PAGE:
More Is Better
Some complex installations might require a PC-based HMI (see Image 2). For example, a pump station with scores of pumps, storage tanks, dynamic pipe routing options, and extensive process control and monitoring may be too much for an embedded HMI to handle. In these and other complex installations, the need for the best-in-class connectivity and graphical capability provided by a PC-based HMI can justify the system's higher cost. These installations often also require copious data storage and the ability to monitor dozens of processes—features inherent to a PC-based HMI.
Monitoring Cuts Costs
Most pump stations are monitored remotely and must operate automatically without a local operator. Local monitoring is often required for troubleshooting and making some kinds of changes. An embedded HMI is the best fit for these types of applications.
Pumping systems in irrigation applications, for example, can benefit from remote monitoring and control using an embedded HMI. In these applications, multiple pumps control water supply based on demand, with one or more pumps used to regulate water pressure (see Image 3). The demand for water also changes based on time of day and environmental conditions.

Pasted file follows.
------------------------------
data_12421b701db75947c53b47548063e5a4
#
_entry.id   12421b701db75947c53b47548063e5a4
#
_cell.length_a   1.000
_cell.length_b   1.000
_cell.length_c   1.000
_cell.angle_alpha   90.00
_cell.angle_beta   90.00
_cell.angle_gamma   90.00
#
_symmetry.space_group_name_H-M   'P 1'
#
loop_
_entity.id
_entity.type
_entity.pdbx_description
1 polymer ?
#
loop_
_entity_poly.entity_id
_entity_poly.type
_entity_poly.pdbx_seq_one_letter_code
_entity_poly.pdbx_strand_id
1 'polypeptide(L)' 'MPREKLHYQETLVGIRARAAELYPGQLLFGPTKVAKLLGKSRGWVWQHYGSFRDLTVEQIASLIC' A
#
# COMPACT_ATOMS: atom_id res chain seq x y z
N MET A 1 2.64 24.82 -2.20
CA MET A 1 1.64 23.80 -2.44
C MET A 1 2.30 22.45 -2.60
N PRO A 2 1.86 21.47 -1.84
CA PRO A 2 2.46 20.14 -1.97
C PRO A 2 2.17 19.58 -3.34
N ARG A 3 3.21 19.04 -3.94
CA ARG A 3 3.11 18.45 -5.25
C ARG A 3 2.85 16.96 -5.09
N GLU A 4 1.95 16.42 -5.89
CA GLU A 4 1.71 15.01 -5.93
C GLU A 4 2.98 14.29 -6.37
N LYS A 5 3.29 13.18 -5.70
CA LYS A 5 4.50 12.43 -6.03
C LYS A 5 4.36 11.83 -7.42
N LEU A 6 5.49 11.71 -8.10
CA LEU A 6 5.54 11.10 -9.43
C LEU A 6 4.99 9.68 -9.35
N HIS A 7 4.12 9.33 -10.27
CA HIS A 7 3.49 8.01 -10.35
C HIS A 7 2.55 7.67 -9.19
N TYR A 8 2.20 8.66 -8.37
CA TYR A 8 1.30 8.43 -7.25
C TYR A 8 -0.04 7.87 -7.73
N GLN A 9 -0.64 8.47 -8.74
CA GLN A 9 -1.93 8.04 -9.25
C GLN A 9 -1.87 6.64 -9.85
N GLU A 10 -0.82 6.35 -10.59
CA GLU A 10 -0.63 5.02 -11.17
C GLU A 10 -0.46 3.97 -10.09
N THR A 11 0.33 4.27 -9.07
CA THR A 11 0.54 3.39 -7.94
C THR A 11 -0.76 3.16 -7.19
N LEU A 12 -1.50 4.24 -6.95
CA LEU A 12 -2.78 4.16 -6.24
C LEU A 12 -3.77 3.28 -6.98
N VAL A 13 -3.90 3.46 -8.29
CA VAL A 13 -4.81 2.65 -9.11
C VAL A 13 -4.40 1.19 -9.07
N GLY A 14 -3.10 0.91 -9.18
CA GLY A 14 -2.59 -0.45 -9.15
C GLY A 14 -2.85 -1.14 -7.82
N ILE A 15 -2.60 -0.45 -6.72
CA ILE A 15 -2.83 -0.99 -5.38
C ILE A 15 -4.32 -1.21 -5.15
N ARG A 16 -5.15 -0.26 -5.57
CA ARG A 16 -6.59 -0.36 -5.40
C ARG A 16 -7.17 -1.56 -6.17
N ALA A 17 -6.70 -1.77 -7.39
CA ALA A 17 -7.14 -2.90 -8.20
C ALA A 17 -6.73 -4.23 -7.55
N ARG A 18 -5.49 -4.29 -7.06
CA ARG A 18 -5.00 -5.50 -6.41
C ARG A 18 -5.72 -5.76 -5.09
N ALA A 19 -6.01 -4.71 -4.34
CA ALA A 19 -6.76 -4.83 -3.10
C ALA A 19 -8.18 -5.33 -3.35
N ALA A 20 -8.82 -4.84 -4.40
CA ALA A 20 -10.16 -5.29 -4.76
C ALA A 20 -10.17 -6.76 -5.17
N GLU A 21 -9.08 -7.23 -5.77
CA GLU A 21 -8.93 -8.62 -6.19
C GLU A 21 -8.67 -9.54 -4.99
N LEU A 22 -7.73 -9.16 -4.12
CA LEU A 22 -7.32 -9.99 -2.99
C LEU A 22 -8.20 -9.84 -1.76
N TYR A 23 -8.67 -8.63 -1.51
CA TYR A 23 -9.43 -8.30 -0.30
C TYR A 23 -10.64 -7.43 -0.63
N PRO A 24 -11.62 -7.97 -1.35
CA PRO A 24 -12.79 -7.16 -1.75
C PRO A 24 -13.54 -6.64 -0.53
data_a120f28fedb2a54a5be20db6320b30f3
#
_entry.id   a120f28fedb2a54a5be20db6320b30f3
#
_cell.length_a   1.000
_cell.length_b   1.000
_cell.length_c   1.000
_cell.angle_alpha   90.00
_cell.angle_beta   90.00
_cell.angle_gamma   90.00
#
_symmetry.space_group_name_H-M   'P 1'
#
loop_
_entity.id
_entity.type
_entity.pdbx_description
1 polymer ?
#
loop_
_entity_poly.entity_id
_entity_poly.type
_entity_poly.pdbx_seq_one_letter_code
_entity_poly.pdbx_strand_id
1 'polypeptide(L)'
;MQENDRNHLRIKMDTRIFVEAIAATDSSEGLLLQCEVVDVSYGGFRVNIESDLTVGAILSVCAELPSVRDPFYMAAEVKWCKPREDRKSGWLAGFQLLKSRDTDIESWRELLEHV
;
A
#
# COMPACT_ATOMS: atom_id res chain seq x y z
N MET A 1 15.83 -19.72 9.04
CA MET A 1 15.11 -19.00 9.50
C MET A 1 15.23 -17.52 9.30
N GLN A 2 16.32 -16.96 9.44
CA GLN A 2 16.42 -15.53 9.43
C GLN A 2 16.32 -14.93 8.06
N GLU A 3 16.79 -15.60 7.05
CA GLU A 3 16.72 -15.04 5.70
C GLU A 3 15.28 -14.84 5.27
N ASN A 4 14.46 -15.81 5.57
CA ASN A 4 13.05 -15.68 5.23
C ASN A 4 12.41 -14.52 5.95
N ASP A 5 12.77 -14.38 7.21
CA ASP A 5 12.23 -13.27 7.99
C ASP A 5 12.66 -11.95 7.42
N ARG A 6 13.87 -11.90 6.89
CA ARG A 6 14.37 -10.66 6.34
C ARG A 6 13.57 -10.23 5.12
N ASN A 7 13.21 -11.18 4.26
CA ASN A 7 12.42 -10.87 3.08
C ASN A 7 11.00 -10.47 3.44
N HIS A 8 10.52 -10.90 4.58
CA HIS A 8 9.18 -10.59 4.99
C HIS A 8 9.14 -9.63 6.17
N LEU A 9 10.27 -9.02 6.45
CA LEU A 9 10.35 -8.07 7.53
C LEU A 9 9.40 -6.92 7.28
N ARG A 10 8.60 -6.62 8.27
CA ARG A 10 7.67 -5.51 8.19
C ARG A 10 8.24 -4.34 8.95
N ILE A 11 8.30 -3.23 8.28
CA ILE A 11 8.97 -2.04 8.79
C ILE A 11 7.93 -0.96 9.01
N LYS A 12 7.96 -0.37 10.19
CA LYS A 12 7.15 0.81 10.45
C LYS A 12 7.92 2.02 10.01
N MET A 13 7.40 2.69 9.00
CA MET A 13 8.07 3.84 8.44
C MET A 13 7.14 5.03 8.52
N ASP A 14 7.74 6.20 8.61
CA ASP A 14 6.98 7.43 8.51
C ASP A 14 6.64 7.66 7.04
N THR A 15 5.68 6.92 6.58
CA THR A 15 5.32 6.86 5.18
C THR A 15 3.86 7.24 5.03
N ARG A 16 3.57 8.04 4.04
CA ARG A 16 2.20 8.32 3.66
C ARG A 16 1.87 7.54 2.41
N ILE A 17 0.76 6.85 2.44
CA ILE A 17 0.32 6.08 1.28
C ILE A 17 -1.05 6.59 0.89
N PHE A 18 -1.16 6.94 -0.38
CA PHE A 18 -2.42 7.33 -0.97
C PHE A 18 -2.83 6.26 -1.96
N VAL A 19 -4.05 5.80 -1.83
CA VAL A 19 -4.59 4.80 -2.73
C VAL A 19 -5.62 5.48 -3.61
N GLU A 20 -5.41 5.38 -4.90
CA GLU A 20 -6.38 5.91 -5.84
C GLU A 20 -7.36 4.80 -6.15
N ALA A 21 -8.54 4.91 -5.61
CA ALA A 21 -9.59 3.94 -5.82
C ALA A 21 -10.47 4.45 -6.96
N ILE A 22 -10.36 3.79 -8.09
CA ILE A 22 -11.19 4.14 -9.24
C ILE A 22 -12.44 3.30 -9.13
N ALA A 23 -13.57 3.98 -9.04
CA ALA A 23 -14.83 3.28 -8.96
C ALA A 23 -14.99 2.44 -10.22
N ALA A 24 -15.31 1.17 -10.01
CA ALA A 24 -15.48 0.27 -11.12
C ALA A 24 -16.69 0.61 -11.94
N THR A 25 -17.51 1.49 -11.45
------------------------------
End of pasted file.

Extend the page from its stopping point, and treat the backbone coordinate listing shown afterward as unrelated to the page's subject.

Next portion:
Remote monitoring allows for quick responses to pump problems and equipment and process faults. Remote access also provides limited control of the process, resulting in an energy efficient system with lower overall operating costs.
When the equipment is manned locally, the embedded HMI provides the required local monitoring functions and allows for process adjustments. In these and similar applications, an embedded HMI connected to mobile devices through the Internet can provide a low-cost and relatively simple remote monitoring solution.
Advantages of Embedded HMI over PC-based HMI
- Compact with minimum space requirements
- More affordable
- Easier to maintain
- Simpler installation
- Simpler configuration software
- Robust industrial design for use in harsh environments
- Longer software life cycle